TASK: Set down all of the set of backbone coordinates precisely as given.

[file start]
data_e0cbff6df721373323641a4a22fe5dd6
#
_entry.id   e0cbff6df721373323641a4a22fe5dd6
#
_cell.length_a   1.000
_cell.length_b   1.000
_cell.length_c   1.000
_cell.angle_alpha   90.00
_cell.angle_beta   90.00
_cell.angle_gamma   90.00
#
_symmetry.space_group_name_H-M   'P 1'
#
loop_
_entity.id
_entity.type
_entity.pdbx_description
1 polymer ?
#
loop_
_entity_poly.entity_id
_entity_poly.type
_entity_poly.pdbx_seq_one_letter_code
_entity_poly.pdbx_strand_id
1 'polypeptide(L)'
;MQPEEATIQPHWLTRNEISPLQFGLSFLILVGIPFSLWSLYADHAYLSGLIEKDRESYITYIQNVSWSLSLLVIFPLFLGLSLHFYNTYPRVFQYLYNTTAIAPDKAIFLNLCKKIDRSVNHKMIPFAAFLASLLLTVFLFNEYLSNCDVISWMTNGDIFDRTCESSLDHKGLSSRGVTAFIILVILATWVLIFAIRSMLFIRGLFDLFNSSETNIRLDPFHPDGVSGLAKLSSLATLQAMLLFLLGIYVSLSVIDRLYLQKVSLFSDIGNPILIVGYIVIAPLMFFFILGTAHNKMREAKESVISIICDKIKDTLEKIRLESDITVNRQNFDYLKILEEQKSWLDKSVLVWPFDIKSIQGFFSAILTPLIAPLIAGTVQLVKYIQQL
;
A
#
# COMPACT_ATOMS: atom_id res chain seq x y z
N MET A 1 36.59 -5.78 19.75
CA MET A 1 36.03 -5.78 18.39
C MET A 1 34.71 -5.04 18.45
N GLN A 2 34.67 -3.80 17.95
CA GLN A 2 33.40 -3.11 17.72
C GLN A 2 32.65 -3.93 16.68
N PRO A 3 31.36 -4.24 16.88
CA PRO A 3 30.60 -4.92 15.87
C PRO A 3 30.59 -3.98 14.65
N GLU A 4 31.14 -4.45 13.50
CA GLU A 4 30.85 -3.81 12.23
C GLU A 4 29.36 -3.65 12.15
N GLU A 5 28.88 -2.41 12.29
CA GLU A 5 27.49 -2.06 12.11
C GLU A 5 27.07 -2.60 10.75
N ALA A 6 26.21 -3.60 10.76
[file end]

data_e0cbff6df721373323641a4a22fe5dd6
#
_entry.id   e0cbff6df721373323641a4a22fe5dd6
#
_cell.length_a   1.000
_cell.length_b   1.000
_cell.length_c   1.000
_cell.angle_alpha   90.00
_cell.angle_beta   90.00
_cell.angle_gamma   90.00
#
_symmetry.space_group_name_H-M   'P 1'
#
loop_
_entity.id
_entity.type
_entity.pdbx_description
1 polymer ?
#
loop_
_entity_poly.entity_id
_entity_poly.type
_entity_poly.pdbx_seq_one_letter_code
_entity_poly.pdbx_strand_id
1 'polypeptide(L)'
;MQPEEATIQPHWLTRNEISPLQFGLSFLILVGIPFSLWSLYADHAYLSGLIEKDRESYITYIQNVSWSLSLLVIFPLFLGLSLHFYNTYPRVFQYLYNTTAIAPDKAIFLNLCKKIDRSVNHKMIPFAAFLASLLLTVFLFNEYLSNCDVISWMTNGDIFDRTCESSLDHKGLSSRGVTAFIILVILATWVLIFAIRSMLFIRGLFDLFNSSETNIRLDPFHPDGVSGLAKLSSLATLQAMLLFLLGIYVSLSVIDRLYLQKVSLFSDIGNPILIVGYIVIAPLMFFFILGTAHNKMREAKESVISIICDKIKDTLEKIRLESDITVNRQNFDYLKILEEQKSWLDKSVLVWPFDIKSIQGFFSAILTPLIAPLIAGTVQLVKYIQQL
;
A
#
# COMPACT_ATOMS: atom_id res chain seq x y z
N MET A 1 36.59 -5.78 19.75
CA MET A 1 36.03 -5.78 18.39
C MET A 1 34.71 -5.04 18.45
N GLN A 2 34.67 -3.80 17.95
CA GLN A 2 33.40 -3.11 17.72
C GLN A 2 32.65 -3.93 16.68
N PRO A 3 31.36 -4.24 16.88
CA PRO A 3 30.60 -4.92 15.87
C PRO A 3 30.59 -3.98 14.65
N GLU A 4 31.14 -4.45 13.50
CA GLU A 4 30.85 -3.81 12.23
C GLU A 4 29.36 -3.65 12.15
N GLU A 5 28.88 -2.41 12.29
CA GLU A 5 27.49 -2.06 12.11
C GLU A 5 27.07 -2.60 10.75
N ALA A 6 26.21 -3.60 10.76